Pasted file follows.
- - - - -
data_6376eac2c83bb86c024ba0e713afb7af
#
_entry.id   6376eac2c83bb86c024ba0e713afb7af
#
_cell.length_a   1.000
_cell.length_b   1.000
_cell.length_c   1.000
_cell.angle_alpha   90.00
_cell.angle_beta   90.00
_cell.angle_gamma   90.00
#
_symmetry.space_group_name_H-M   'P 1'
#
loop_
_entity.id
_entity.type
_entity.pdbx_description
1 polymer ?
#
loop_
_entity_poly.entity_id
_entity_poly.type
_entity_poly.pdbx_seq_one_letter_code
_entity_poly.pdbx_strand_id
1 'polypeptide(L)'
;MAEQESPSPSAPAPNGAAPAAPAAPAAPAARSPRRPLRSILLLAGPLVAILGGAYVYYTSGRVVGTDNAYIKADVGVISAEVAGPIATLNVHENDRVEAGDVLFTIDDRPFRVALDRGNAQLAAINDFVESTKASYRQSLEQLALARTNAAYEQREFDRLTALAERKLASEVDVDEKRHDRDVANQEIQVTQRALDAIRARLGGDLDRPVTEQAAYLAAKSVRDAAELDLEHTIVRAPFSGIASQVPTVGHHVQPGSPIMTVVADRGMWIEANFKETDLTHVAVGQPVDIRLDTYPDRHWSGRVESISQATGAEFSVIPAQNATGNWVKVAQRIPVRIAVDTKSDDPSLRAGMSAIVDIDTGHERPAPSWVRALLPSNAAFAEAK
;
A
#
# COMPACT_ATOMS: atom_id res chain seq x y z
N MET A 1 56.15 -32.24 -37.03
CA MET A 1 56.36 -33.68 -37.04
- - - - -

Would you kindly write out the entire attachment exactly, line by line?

data_6376eac2c83bb86c024ba0e713afb7af
#
_entry.id   6376eac2c83bb86c024ba0e713afb7af
#
_cell.length_a   1.000
_cell.length_b   1.000
_cell.length_c   1.000
_cell.angle_alpha   90.00
_cell.angle_beta   90.00
_cell.angle_gamma   90.00
#
_symmetry.space_group_name_H-M   'P 1'
#
loop_
_entity.id
_entity.type
_entity.pdbx_description
1 polymer ?
#
loop_
_entity_poly.entity_id
_entity_poly.type
_entity_poly.pdbx_seq_one_letter_code
_entity_poly.pdbx_strand_id
1 'polypeptide(L)'
;MAEQESPSPSAPAPNGAAPAAPAAPAAPAARSPRRPLRSILLLAGPLVAILGGAYVYYTSGRVVGTDNAYIKADVGVISAEVAGPIATLNVHENDRVEAGDVLFTIDDRPFRVALDRGNAQLAAINDFVESTKASYRQSLEQLALARTNAAYEQREFDRLTALAERKLASEVDVDEKRHDRDVANQEIQVTQRALDAIRARLGGDLDRPVTEQAAYLAAKSVRDAAELDLEHTIVRAPFSGIASQVPTVGHHVQPGSPIMTVVADRGMWIEANFKETDLTHVAVGQPVDIRLDTYPDRHWSGRVESISQATGAEFSVIPAQNATGNWVKVAQRIPVRIAVDTKSDDPSLRAGMSAIVDIDTGHERPAPSWVRALLPSNAAFAEAK
;
A
#
# COMPACT_ATOMS: atom_id res chain seq x y z
N MET A 1 56.15 -32.24 -37.03
CA MET A 1 56.36 -33.68 -37.04